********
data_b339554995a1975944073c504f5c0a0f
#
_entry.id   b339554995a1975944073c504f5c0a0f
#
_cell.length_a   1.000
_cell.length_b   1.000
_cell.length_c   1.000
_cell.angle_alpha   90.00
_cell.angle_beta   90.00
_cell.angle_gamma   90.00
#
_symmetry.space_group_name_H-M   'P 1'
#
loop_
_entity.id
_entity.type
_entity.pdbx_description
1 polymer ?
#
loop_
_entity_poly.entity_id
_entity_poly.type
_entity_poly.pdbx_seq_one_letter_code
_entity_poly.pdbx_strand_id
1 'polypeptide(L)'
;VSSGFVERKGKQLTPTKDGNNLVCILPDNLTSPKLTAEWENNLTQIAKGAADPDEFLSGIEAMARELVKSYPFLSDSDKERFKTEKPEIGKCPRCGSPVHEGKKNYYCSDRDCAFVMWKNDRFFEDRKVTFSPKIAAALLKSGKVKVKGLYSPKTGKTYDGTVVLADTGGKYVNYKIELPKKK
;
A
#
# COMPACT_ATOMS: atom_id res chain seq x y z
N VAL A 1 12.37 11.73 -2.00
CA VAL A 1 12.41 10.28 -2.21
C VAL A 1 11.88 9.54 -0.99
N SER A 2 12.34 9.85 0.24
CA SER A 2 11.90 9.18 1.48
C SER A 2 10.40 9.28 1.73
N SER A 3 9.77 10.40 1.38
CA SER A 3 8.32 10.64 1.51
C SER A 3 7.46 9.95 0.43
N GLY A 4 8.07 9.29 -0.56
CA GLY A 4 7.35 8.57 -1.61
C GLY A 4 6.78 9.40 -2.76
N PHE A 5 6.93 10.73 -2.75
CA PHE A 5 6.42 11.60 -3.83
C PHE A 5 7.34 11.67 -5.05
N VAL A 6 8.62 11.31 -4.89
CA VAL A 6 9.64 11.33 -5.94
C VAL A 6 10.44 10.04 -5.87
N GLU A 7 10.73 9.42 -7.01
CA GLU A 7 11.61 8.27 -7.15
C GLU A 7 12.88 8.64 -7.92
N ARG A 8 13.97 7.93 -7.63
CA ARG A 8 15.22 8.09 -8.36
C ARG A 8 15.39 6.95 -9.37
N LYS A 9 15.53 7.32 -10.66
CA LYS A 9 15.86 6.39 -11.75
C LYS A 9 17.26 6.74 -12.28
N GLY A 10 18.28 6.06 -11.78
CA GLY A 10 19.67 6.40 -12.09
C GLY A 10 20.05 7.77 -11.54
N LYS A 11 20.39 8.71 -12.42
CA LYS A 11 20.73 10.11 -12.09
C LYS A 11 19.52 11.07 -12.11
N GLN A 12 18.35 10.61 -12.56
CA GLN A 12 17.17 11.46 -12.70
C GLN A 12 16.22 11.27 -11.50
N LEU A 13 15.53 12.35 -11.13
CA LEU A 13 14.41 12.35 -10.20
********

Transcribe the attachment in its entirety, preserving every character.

data_b339554995a1975944073c504f5c0a0f
#
_entry.id   b339554995a1975944073c504f5c0a0f
#
_cell.length_a   1.000
_cell.length_b   1.000
_cell.length_c   1.000
_cell.angle_alpha   90.00
_cell.angle_beta   90.00
_cell.angle_gamma   90.00
#
_symmetry.space_group_name_H-M   'P 1'
#
loop_
_entity.id
_entity.type
_entity.pdbx_description
1 polymer ?
#
loop_
_entity_poly.entity_id
_entity_poly.type
_entity_poly.pdbx_seq_one_letter_code
_entity_poly.pdbx_strand_id
1 'polypeptide(L)'
;VSSGFVERKGKQLTPTKDGNNLVCILPDNLTSPKLTAEWENNLTQIAKGAADPDEFLSGIEAMARELVKSYPFLSDSDKERFKTEKPEIGKCPRCGSPVHEGKKNYYCSDRDCAFVMWKNDRFFEDRKVTFSPKIAAALLKSGKVKVKGLYSPKTGKTYDGTVVLADTGGKYVNYKIELPKKK
;
A
#
# COMPACT_ATOMS: atom_id res chain seq x y z
N VAL A 1 12.37 11.73 -2.00
CA VAL A 1 12.41 10.28 -2.21
C VAL A 1 11.88 9.54 -0.99
N SER A 2 12.34 9.85 0.24
CA SER A 2 11.90 9.18 1.48
C SER A 2 10.40 9.28 1.73
N SER A 3 9.77 10.40 1.38
CA SER A 3 8.32 10.64 1.51
C SER A 3 7.46 9.95 0.43
N GLY A 4 8.07 9.29 -0.56
CA GLY A 4 7.35 8.57 -1.61
C GLY A 4 6.78 9.40 -2.76
N PHE A 5 6.93 10.73 -2.75
CA PHE A 5 6.42 11.60 -3.83
C PHE A 5 7.34 11.67 -5.05
N VAL A 6 8.62 11.31 -4.89
CA VAL A 6 9.64 11.33 -5.94
C VAL A 6 10.44 10.04 -5.87
N GLU A 7 10.73 9.42 -7.01
CA GLU A 7 11.61 8.27 -7.15
C GLU A 7 12.88 8.64 -7.92
N ARG A 8 13.97 7.93 -7.63
CA ARG A 8 15.22 8.09 -8.36
C ARG A 8 15.39 6.95 -9.37
N LYS A 9 15.53 7.32 -10.66
CA LYS A 9 15.86 6.39 -11.75
C LYS A 9 17.26 6.74 -12.28
N GLY A 10 18.28 6.06 -11.78
CA GLY A 10 19.67 6.40 -12.09
C GLY A 10 20.05 7.77 -11.54
N LYS A 11 20.39 8.71 -12.42
CA LYS A 11 20.73 10.11 -12.09
C LYS A 11 19.52 11.07 -12.11
N GLN A 12 18.35 10.61 -12.56
CA GLN A 12 17.17 11.46 -12.70
C GLN A 12 16.22 11.27 -11.50
N LEU A 13 15.53 12.35 -11.13
CA LEU A 13 14.41 12.35 -10.20